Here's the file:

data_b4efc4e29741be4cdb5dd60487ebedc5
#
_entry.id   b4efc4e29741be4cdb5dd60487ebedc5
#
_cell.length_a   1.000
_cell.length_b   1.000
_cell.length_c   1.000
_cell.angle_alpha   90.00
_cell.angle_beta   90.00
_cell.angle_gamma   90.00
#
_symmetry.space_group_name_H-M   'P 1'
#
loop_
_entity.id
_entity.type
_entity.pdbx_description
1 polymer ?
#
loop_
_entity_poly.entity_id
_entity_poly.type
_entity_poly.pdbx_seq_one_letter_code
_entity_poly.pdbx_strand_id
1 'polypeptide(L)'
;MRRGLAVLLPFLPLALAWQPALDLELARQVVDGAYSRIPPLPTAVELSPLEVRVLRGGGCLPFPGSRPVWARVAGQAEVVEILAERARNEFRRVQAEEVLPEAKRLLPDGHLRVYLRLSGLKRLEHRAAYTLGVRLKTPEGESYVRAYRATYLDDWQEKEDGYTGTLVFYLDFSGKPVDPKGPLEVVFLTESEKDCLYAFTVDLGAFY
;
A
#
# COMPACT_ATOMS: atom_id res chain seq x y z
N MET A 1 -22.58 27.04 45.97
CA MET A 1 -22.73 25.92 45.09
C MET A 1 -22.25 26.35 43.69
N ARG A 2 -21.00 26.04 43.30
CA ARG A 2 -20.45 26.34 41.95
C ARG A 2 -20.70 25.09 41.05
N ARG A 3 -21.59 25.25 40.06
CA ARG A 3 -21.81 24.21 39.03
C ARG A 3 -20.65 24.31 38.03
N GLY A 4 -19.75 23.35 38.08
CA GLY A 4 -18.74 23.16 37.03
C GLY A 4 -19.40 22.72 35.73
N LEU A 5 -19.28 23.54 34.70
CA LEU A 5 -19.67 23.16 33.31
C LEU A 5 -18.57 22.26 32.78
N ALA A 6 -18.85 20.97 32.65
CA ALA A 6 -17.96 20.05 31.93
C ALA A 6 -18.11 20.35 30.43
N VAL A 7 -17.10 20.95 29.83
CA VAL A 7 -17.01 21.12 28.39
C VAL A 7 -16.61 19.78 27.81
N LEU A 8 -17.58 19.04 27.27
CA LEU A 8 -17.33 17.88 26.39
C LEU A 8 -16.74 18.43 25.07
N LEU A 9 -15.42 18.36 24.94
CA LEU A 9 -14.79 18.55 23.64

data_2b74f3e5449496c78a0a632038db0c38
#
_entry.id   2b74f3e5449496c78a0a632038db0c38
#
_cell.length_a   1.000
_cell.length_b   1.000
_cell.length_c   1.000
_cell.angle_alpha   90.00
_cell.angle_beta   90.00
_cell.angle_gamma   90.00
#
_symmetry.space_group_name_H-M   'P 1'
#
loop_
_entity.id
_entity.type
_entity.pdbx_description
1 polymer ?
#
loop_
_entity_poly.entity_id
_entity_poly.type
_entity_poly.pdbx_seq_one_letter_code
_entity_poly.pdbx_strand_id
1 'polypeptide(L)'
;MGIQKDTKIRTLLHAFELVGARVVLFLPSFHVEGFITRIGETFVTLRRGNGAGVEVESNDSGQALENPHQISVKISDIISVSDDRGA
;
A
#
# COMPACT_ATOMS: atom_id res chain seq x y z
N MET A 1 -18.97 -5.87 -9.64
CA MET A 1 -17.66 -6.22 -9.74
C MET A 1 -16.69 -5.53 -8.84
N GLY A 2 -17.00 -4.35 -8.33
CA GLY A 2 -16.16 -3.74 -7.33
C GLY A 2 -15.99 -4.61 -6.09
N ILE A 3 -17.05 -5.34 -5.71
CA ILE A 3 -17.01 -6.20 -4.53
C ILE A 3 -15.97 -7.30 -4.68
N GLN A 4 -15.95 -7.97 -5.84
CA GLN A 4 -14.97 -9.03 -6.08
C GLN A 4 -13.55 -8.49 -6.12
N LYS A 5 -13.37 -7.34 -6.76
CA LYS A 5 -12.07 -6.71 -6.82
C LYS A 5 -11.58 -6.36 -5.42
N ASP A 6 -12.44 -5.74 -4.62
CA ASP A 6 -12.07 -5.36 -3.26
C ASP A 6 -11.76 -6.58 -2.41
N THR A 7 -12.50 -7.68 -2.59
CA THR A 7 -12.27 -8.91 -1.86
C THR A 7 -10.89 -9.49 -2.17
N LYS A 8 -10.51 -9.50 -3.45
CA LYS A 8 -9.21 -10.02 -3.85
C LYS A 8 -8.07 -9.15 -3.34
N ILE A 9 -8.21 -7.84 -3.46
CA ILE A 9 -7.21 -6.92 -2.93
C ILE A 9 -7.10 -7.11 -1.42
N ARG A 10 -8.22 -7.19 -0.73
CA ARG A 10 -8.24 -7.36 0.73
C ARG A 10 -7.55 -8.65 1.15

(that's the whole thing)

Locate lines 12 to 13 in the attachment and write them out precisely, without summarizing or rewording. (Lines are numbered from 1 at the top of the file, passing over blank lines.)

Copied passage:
_symmetry.space_group_name_H-M   'P 1'
#